Yesterday I met a nice boy from No. 5 platoon who remembered me though I couldn’t place him. It’s wonderful how B. Company is scattered, and sad how many of them have gone under. I was lucky to miss the grand “withdrawal”.

Yours ever
Percy

Letter from Percy Spencer to Florence Image (D/EZ177/7/7/50-52)

German PoW on the run “is alleged to have drawn a formidable looking dagger (which was afterwards discovered in a rick where the fugitives had been hiding”

Three Germans PoWs on the run were foiled by the brave actions of a Berkshire policeman and three Special Constables.

6 July 1918

CHIEF CONSTABLE

Lt-Col Poulton attended the Committee and stated that he had been absent from his Police work for three years, and he thought it was time he returned to such work; that his Army work was now so organized that it could be easily carried on by some other officer; and that he had now reached the age of 60; and suggested that the Secretary of State be asked to apply to the War Office for his relase from Army Service to enable him to resume his duties as Chief Constable of the County, as from 31 August, 1918.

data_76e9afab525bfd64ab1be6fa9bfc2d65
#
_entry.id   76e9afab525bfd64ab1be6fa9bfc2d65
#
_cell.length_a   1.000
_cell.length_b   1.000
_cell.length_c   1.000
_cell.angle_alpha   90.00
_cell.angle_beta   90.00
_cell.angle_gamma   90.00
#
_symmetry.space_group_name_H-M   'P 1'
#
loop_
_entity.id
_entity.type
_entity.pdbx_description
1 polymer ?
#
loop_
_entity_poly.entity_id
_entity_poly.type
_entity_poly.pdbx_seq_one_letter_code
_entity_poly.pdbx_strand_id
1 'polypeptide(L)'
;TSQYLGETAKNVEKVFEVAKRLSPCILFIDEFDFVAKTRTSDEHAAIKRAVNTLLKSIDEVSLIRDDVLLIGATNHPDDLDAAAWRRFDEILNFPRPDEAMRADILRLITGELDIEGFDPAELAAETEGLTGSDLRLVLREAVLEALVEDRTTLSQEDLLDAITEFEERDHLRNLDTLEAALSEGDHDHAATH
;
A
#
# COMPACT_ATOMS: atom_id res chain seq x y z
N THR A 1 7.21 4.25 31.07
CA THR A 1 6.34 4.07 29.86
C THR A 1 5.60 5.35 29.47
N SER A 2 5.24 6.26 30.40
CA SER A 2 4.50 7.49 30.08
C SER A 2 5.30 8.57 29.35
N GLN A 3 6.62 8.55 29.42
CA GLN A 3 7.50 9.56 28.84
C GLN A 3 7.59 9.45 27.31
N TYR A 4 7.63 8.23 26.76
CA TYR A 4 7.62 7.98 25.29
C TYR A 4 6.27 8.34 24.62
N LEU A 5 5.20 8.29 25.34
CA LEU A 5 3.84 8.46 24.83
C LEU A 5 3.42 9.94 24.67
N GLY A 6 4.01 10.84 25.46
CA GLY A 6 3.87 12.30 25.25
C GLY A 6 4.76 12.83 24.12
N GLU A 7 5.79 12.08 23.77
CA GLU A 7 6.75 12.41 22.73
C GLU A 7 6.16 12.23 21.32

Resolved:
That the Secretary of State be asked to make the application to the war Office as suggested.

Resolved also on the motion of the Chairman [J. Herbert Benyon] and seconded by Sir R. B. D. Acland, knight: That the very best thanks of the Committee be accorded to Col. Ricardo for services rendered as Acting Chief Constable.

Capture of three escaped German prisoners

The Acting Chief Constable has brought to the notice of the Sub-committee the action of PC 105 Reginald Jordan, stationed at Burghfield, and of Special Constables Webb, Holland and Hill, in effecting the capture of three Prisoners of War who had escaped from Bramley Camp on 24 April 1918.